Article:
I’m a bit late to this, but I just had a look at the summary of this year’s NSERC Discovery Grant competition results. Summary and a few comments below the fold. For comparison, a summary of last year’s numbers is here.
tl;dr: Basically everything was the same as last year.
UPDATE: I screwed up and initially published a very rough draft of this post that I wrote late last night. My bad. Please ignore that version and go with the version below, which I revised after sleeping on it.
- NSERC unfortunately only provides data on the Discovery Program budget in nominal, not real (inflation-adjusted) terms. In nominal terms it’s up 7% since 2010-11, but I’m too lazy to look that up in real terms. I’d guess it’s roughly flat or a slight cut?
- Numbers of applications from early career researchers (roughly, people who’ve never held a DG before), renewers, and experienced researchers not renewing a DG (roughly, people who had one in the past but aren’t renewing a current one) were all very similar to last year. Longer-term, applications from earlier career folks are back close to 2010 levels after bottoming out in 2014. Renewal applications have been flat since a drop in 2014. Non-renewal applications from experienced researchers also dropped a touch in 2013-14 and have been flat since.
- Total number of grants is up slightly from last year to it’s highest level in several years, though we’re not talking about big fluctuations here.
- Average grant size has basically been flat in nominal terms since 2013-14 at about $35K/year.
- Early career researchers had a success rate of 75% and an average grant size of $26.7K/year. Renewers had a success rate of 82% and an average grant size of $36.4K/year. Experienced non-renewers had a success rate of 37% and an average grant size of $27.8K. Those numbers are all similar to last year, except that the early career researcher success rate was up 10 percentage points. Longer-term, success rates for all three groups are on a slow upward trend since 2010.
- Success rates for the Evolution and Ecology evaluation group were 67% for ECRs, 87% for renewers, and 36% for experienced non-renewers, with average grants sizes similar to those for DGs as a whole.
- The distribution of scores across the 16 “quality bins” is almost identical to previous years.
- Regarding gender balance: at the asst. and associate professor levels, applications from women outnumbered those from men by a non-trivial amount. The reverse was true at the full professor level. A substantial proportion of applicants at all levels did not indicate their gender.
- Success rates and average award sizes for women, men, and applicants who chose not to indicate their gender were almost identical, as they were last year (I haven’t looked further back). Gender neutrality of DG outcomes shows that the NSERC review system is able to avoid at least some forms of bias.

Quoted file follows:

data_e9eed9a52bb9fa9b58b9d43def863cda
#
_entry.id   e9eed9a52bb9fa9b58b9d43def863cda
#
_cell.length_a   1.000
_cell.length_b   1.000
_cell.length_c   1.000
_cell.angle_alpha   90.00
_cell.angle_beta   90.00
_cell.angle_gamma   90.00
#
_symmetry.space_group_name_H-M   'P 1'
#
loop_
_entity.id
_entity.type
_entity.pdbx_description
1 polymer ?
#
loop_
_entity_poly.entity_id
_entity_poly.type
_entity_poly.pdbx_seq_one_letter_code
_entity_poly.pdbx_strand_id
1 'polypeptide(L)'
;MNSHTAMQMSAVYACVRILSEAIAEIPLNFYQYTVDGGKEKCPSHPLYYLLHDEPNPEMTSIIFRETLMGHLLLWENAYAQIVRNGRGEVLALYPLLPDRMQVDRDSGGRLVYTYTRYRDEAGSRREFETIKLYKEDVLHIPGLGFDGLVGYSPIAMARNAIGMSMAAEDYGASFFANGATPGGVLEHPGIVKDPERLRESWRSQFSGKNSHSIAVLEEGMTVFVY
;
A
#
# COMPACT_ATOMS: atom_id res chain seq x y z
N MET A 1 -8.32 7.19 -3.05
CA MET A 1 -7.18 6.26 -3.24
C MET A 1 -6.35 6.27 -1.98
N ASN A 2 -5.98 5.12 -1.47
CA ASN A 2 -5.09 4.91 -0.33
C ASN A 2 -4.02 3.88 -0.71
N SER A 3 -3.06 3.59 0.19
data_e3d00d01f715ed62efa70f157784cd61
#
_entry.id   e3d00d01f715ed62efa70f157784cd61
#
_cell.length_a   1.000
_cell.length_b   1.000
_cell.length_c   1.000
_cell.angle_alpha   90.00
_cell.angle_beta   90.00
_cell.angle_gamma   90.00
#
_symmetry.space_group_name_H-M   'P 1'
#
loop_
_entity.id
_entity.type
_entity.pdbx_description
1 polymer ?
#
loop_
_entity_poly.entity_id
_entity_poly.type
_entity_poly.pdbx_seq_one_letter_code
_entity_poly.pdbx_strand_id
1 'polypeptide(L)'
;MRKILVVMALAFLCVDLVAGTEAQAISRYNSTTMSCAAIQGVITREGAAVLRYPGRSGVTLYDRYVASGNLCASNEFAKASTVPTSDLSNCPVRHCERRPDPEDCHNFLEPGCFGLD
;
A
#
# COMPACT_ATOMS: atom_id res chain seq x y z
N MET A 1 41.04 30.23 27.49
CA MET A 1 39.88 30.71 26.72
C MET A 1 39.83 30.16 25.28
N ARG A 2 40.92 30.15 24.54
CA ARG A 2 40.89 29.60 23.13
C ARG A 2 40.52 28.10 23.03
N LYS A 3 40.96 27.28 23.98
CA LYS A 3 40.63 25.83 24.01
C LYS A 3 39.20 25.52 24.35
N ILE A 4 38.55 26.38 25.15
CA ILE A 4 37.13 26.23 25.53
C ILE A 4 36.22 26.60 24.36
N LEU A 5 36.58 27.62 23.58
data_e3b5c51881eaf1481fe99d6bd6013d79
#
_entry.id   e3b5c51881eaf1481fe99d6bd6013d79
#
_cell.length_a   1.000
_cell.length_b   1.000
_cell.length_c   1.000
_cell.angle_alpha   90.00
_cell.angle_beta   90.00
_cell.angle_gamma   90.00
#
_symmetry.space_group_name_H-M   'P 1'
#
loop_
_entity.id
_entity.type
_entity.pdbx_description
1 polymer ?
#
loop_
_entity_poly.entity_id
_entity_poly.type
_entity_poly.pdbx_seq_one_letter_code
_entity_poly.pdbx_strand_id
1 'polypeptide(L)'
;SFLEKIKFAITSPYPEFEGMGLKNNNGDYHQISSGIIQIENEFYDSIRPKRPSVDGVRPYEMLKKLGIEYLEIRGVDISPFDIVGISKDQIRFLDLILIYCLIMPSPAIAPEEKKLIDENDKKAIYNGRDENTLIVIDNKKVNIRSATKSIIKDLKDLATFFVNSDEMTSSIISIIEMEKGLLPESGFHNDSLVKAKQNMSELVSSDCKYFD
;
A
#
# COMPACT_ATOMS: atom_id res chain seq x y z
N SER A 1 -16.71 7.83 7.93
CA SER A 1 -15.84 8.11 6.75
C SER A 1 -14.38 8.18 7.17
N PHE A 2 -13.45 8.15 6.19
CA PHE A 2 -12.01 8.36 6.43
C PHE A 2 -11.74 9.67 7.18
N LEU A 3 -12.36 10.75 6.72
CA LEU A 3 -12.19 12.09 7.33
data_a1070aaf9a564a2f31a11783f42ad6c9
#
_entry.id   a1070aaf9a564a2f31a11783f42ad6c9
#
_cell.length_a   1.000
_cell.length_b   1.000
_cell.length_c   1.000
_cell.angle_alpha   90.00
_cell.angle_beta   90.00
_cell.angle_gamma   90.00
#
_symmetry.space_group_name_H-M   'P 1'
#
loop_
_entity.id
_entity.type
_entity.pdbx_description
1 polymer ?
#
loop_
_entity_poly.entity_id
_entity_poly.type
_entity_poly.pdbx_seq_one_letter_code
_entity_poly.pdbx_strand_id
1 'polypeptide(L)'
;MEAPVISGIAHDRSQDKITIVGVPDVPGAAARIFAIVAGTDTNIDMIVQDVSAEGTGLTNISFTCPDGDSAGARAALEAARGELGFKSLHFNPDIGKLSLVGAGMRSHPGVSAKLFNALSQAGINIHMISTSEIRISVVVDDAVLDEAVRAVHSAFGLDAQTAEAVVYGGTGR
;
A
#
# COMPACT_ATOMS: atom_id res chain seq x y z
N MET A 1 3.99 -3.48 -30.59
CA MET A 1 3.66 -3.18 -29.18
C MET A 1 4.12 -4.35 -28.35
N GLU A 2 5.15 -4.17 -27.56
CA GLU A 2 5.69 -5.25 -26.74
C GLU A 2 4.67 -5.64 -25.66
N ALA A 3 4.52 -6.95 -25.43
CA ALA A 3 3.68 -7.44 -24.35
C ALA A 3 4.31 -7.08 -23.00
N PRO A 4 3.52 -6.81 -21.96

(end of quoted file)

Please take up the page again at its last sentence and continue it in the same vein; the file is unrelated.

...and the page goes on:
- There’s been a lot of online discussion recently of the fact that NSERC DG success rates correlate positively with the size of the institution employing the applicant, and whether there is bias against applicants from smaller institutions. See Murray et al. 2016 (the Plos One paper that kicked off discussion of this issue, this editorial by Morris et al., and this critique from Alex Usher). I won’t say much about this, having recently poorly-expressed some poor thoughts on this, and having not had much chance to think further. So I’ll just summarize the main issues for readers who are new to this debate, and point you to the discussion at the links above and to the most relevant data in this year’s NSERC DG report…To summarize the online discussion, much of it concerns whether you can use the data on how DG applicants from different-sized institutions are scored, without other data, to completely separate (i) bias in the very narrow sense of “if the exact same application had its institutional affiliation swapped, it’d have been scored differently by the panel”, (ii) bias in the broader sense of “cumulative effects of past biases (including those operating before the applicant became a faculty member) that show up in the applicant’s track record, resulting in applicants from different-sized institutions tending to have different track records”, and (iii) effects of attributes of the applicant and the institution that correlate with institution size and that affect the applicant’s track record and other parts of the application, but for which bias is not the best term (e.g., teaching load, presence/absence of a graduate program, others). Murray et al. try to separate (i)-(iii) by looking at how ECRs from different sized institutions are scored. That analysis obviously depends on some background assumptions, about which there’s debate in the last two linked pieces. Tables 6 and Fig. 9 in the linked NSERC report present the most fine-grained data related to institution size.